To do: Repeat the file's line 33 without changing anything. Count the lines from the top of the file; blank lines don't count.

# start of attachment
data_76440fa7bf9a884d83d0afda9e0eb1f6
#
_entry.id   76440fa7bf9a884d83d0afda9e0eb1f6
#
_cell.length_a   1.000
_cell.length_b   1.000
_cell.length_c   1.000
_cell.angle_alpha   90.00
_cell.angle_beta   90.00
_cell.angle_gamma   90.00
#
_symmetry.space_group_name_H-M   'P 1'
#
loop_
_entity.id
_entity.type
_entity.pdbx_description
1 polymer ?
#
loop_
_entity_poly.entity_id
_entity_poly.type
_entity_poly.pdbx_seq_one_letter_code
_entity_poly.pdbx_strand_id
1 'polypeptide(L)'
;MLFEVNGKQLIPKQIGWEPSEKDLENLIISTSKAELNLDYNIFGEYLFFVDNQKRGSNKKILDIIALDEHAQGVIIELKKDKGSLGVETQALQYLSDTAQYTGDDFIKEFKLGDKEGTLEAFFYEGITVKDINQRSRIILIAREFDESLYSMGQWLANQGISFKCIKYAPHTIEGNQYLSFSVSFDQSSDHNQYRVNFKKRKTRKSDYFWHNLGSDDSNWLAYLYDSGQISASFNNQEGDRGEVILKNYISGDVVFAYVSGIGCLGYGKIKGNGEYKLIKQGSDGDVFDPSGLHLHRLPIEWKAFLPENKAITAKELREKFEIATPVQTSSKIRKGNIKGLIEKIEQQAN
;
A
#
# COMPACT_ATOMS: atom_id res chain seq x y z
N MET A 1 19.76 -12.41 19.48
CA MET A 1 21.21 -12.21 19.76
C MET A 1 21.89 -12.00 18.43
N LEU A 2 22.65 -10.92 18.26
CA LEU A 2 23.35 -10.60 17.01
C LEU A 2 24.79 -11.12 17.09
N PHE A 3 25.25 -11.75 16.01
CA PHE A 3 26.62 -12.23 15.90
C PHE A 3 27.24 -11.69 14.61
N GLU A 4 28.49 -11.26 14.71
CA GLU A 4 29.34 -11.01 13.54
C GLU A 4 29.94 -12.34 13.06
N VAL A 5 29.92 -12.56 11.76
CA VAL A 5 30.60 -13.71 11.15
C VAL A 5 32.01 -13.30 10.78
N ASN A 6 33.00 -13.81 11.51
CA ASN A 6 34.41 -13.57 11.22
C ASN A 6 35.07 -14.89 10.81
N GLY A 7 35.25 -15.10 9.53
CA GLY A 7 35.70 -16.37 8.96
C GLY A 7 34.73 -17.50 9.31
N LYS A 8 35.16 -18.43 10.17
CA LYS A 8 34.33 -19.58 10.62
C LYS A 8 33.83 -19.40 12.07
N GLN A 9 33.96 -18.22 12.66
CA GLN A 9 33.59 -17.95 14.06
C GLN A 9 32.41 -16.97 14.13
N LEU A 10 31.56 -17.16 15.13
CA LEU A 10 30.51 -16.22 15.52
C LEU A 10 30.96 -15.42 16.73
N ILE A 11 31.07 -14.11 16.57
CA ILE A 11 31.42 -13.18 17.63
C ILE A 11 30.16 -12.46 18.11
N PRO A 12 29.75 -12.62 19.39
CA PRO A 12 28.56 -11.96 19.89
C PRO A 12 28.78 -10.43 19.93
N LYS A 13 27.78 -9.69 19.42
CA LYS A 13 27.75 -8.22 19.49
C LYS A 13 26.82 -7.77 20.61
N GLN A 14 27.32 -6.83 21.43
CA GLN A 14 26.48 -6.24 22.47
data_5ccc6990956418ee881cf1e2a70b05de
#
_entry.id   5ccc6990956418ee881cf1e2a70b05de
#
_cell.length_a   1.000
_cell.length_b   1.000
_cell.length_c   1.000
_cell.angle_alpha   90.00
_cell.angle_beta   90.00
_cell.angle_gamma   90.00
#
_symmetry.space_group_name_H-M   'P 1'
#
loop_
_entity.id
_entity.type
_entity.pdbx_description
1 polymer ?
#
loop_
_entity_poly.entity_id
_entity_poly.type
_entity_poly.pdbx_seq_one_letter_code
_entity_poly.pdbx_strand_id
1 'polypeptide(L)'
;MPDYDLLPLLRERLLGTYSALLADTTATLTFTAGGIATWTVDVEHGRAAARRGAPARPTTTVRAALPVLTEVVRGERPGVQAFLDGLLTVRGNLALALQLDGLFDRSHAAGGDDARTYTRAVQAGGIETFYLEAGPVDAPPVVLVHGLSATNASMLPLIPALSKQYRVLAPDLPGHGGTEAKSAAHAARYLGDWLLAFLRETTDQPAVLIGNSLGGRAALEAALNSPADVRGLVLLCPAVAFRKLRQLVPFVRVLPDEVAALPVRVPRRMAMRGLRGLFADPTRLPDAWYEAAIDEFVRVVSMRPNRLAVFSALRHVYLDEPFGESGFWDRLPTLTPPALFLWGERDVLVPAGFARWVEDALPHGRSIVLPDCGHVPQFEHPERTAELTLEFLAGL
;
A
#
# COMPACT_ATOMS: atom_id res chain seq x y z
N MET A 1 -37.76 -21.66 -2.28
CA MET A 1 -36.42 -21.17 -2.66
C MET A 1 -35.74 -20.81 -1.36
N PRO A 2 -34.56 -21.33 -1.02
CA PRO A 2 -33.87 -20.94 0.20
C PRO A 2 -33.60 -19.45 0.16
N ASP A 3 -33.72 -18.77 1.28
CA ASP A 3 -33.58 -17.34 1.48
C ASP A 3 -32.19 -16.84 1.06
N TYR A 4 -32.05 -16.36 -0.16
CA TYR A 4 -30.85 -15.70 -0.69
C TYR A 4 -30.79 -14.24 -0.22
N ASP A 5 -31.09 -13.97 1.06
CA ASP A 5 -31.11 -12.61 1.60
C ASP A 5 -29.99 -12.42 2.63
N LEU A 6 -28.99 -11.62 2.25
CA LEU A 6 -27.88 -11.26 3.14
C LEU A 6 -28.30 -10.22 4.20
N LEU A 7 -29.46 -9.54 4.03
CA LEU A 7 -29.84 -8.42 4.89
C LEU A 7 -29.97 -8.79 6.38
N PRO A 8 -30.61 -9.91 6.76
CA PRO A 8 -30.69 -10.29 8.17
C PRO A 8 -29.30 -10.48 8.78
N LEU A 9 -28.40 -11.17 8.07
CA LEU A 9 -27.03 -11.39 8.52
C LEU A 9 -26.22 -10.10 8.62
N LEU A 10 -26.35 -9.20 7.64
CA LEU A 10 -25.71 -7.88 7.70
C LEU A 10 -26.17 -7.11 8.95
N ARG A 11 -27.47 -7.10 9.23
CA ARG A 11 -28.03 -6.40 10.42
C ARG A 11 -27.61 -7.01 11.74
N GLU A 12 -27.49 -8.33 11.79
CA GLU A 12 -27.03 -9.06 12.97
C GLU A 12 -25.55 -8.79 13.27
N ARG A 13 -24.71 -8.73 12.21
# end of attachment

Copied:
C MET A 1 21.89 -12.00 18.43